Hello people, I am back! Today, I’m gonna be writing about the small town that in which I currently live: Schwetzingen. You may have never heard of it, I’d be surprised if you have-unless you live nearby. I live here because it is at a convenient distance both to Heidelberg and Mannheim. Though I wanted to live peacefully in a small town after living in Istanbul, I also didn’t want to be secluded and far away from anything interesting. What is curious is that I thought Schwetzingen was an ugly, small, boring place when I first heard that it has an industrial park. And boy I was wrong.
As you can see on the map, Schwetzingen lies in the southern region of Germany, and hence we have a milder, warmer climate here when compared to rest of the country.
This is why there are fields surrounding the town, almost acting as a border between it and the other surrounding townlings. I figured that they generally produce asparagus, which is the symbol of the town quite interestingly. However, the most interesting thing about the town is its castle and history that goes way back. According to its Rathaus, Schwetzingen was mentioned as “Suezzingen” back in 700s, but is actually believed to have existed during Stone Age. Hence the architectural style of the town and the castle reflects the progressing eras; you can see the Roman, Turkish and English influences in the castle gardens, as well as expansion of the main building according to need. By need, I am talking of rich aristocratic German dudes, who were not satisfied with a hunting castle in the middle of practically nowhere and decided to add more glam to their lives. This is clearly reflected in the vastness of the garden and the number of statues. However, I haven’t been inside the castle itself, as currently they are off season and have tours only in German and on weekends.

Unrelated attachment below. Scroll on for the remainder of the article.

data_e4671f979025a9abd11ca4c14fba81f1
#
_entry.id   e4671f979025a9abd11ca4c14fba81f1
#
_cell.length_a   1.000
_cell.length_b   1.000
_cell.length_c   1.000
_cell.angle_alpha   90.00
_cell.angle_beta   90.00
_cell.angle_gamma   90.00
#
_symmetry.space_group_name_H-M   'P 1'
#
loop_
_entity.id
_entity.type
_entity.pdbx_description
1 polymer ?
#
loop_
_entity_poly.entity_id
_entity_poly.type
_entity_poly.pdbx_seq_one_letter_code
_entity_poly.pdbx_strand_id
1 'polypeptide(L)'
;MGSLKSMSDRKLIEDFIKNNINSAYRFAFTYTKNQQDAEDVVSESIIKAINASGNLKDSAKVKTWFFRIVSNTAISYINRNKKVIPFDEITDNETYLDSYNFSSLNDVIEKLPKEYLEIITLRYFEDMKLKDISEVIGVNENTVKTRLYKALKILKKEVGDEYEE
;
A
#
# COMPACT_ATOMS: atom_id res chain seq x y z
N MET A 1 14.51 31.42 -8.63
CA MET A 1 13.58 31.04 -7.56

So this is the centre of the town, just across the little train station. [Although it is pretty small, thanks to the numerous tourists visiting every summer, there is good public transportation to both Mannheim and Karlsruhe.] The street continues up to the castle and then you can either take a left or a right; they both go around the town making a loop. What surprised and fascinated me most was the size of the castle. It can be seen anywhere, but especially the long road that continues down to Plankstadt gives you a fantastic view even from afar. Landscaping is also very prominent and important in Schwetzingen, these trees are taken care of regularly and meticulously and that adds to the charm of the place. Since we are in winter right now, there are not any leaves on them yet they hung Christmas lights on the trees you can see on the left hand side of the street. They look lonely and barren, yet cheery at the same time.